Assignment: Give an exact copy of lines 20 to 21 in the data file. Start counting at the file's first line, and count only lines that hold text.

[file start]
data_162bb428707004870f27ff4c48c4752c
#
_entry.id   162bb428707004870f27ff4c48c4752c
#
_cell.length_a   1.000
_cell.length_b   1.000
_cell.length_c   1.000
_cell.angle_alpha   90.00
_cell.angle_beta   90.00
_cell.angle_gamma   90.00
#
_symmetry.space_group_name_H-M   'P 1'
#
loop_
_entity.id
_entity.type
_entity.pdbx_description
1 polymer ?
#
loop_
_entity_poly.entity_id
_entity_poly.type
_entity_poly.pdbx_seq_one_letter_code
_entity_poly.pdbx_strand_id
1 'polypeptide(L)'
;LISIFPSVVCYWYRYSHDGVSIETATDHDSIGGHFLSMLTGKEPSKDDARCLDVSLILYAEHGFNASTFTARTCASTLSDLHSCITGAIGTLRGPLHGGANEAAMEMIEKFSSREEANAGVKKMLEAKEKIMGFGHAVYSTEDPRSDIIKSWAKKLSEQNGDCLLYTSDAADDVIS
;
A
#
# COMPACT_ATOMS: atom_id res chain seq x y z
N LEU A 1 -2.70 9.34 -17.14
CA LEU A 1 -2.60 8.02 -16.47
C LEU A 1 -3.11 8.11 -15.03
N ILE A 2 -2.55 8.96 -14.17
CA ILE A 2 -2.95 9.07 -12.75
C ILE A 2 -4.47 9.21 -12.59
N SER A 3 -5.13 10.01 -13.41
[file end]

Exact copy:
loop_
_entity_poly.entity_id